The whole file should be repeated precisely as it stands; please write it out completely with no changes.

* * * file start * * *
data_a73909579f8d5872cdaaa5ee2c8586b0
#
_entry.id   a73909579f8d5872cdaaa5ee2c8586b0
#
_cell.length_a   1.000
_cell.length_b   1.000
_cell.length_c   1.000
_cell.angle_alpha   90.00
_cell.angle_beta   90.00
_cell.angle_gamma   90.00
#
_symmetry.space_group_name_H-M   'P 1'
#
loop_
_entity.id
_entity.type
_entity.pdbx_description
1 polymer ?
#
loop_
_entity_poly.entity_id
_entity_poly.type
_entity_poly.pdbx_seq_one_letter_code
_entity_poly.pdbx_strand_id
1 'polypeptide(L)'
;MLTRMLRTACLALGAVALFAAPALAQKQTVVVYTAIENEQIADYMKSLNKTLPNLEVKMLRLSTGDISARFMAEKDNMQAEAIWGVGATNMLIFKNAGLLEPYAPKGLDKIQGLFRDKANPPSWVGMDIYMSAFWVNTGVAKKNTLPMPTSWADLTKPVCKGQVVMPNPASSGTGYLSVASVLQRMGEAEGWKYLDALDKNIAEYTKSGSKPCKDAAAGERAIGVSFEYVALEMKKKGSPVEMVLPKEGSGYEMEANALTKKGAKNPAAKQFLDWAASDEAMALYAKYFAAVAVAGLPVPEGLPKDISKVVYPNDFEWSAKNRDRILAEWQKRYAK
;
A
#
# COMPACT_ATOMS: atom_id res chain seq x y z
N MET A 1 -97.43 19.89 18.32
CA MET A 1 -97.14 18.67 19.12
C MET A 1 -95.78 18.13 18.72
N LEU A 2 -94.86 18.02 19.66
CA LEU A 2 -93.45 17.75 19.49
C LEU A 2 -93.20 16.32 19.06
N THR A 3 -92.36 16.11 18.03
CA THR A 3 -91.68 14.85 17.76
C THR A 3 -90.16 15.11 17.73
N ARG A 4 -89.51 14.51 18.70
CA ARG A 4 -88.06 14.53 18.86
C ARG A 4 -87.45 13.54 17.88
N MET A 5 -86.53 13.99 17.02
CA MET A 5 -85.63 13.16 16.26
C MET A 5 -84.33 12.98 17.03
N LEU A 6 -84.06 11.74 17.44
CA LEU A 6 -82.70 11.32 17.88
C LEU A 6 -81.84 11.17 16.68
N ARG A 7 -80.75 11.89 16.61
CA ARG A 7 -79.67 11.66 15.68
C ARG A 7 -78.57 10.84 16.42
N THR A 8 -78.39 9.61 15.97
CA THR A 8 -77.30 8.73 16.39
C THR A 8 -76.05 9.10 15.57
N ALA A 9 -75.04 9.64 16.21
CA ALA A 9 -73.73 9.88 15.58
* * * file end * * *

data_a73909579f8d5872cdaaa5ee2c8586b0
#
_entry.id   a73909579f8d5872cdaaa5ee2c8586b0
#
_cell.length_a   1.000
_cell.length_b   1.000
_cell.length_c   1.000
_cell.angle_alpha   90.00
_cell.angle_beta   90.00
_cell.angle_gamma   90.00
#
_symmetry.space_group_name_H-M   'P 1'
#
loop_
_entity.id
_entity.type
_entity.pdbx_description
1 polymer ?
#
loop_
_entity_poly.entity_id
_entity_poly.type
_entity_poly.pdbx_seq_one_letter_code
_entity_poly.pdbx_strand_id
1 'polypeptide(L)'
;MLTRMLRTACLALGAVALFAAPALAQKQTVVVYTAIENEQIADYMKSLNKTLPNLEVKMLRLSTGDISARFMAEKDNMQAEAIWGVGATNMLIFKNAGLLEPYAPKGLDKIQGLFRDKANPPSWVGMDIYMSAFWVNTGVAKKNTLPMPTSWADLTKPVCKGQVVMPNPASSGTGYLSVASVLQRMGEAEGWKYLDALDKNIAEYTKSGSKPCKDAAAGERAIGVSFEYVALEMKKKGSPVEMVLPKEGSGYEMEANALTKKGAKNPAAKQFLDWAASDEAMALYAKYFAAVAVAGLPVPEGLPKDISKVVYPNDFEWSAKNRDRILAEWQKRYAK
;
A
#
# COMPACT_ATOMS: atom_id res chain seq x y z
N MET A 1 -97.43 19.89 18.32
CA MET A 1 -97.14 18.67 19.12
C MET A 1 -95.78 18.13 18.72
N LEU A 2 -94.86 18.02 19.66
CA LEU A 2 -93.45 17.75 19.49
C LEU A 2 -93.20 16.32 19.06
N THR A 3 -92.36 16.11 18.03
CA THR A 3 -91.68 14.85 17.76
C THR A 3 -90.16 15.11 17.73
N ARG A 4 -89.51 14.51 18.70
CA ARG A 4 -88.06 14.53 18.86
C ARG A 4 -87.45 13.54 17.88
N MET A 5 -86.53 13.99 17.02
CA MET A 5 -85.63 13.16 16.26
C MET A 5 -84.33 12.98 17.03
N LEU A 6 -84.06 11.74 17.44
CA LEU A 6 -82.70 11.32 17.88
C LEU A 6 -81.84 11.17 16.68
N ARG A 7 -80.75 11.89 16.61
CA ARG A 7 -79.67 11.66 15.68
C ARG A 7 -78.57 10.84 16.42
N THR A 8 -78.39 9.61 15.97
CA THR A 8 -77.30 8.73 16.39
C THR A 8 -76.05 9.10 15.57
N ALA A 9 -75.04 9.64 16.21
CA ALA A 9 -73.73 9.88 15.58